Openly. If your general manager cho0ses to deal with this rumor openly, at the next staff meeting or in a work group huddle, she might say, “I’ve been told that some gossip has stated that Jan is gay. If he is, we will treat him respectfully. He should not have to tell us his sexual orientation. It’s none of our business. And whether or not that is true, please know that talk here about anyone sexual orientation is out of bounds. We are here to serve our customers, not to gossip. Such gossip must stop. Is that understood?”
Your general manager might also propose, “The kind of talk that I want to hear is talk about how to better serve our customers and talk about how to cut wasted supplies, how to prepare our food most safely, and how to be the most friendly place in our town.”
You can allow this gay rumor to cause you to be angry and see yourself as a victim. Or you can see learning how to cope with gossip as one of the important lessons to learn. One day no matter what is your career path, you too may one day become a manager, and because of this experience will realize how hurtful and inappropriate is sex talk in the workplace.
Please let me know if these thoughts help you hold your head high and to focus on being the best at what you do. Working together with hands, head, and heart takes and makes big WEGOS.
Yes, it has. I confronted her today and she admitted what she has said– that she thought I am gay and that she loves gay people. She said that she only brought It up to look out for me if I was gay. But when I first asked, she ignored me and had that “oh crap” look on her face. She apologized if anything that was said offended me, and we are working on keeping a professional relationship at work. Hopefully what I talked about to her sticks because I have to work with her tomorrow for 10 hours. Your advice was very helpful. I’ve decided just as she and my general manager told me it doesn’t matter what my sexual orientation is that’s my private business. I can hold my head high knowing that I can cope with any and all employee drama.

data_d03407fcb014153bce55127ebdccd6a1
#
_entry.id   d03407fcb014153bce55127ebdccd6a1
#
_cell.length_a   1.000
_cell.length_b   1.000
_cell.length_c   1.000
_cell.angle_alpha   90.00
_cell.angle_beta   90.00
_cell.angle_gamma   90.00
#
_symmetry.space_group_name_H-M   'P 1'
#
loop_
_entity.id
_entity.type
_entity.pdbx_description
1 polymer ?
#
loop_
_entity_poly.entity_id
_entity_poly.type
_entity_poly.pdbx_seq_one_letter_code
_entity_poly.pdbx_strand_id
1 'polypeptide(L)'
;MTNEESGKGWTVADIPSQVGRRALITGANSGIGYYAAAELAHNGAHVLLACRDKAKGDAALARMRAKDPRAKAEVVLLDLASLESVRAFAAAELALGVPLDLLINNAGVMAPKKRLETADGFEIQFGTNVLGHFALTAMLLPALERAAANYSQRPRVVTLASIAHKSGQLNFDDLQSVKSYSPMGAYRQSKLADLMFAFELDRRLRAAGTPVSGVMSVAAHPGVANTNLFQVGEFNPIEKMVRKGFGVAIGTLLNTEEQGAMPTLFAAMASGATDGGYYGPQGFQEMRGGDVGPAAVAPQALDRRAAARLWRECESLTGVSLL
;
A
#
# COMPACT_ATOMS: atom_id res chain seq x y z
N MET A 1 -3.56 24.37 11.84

Second Opinion: I expect that you have resolved the frustration you felt by reporting it and confronting it directly. But in addition to my advice, I sent your question to a manager-owner of a cluster of restaurants in Texas and now who is starting a new group in Florida, Craig Tengler. He sent this information below that you might keep in mind if your current situation doesn’t improve. Here it is:
My opinionated reply to your question below. Simple: EEOC has a lot to say about this (see below), But & And….to the point, if she or he is a good worker and a good person – quit. They can get a job at another restaurant in a heartbeat. There is no need ever, ever, to be treated without mutual respect.
The U.S. Equal Employment Opportunity Commission enforces Federal laws prohibiting employment discrimination. These laws protect you against employment discrimination when it involves:
• Unfair treatment because of your race, color, religion, sex (including pregnancy, gender identity, and sexual orientation), national origin, age (40 or older), disability or genetic information.
• Harassment by managers, co-workers, or others in your workplace, because of your race, color, religion, sex (including pregnancy, gender identity, and sexual orientation), national origin, age (40 or older), disability or genetic information.
• Denial of a reasonable workplace accommodation that you need because of your religious beliefs or disability.
• Retaliation because you complained about job discrimination, or assisted with a job discrimination investigation or lawsuit.
All the best, and communicate soon!–Craig
This is the kind of information that your manager might already know. But now you too know it and can store should you need it in the future.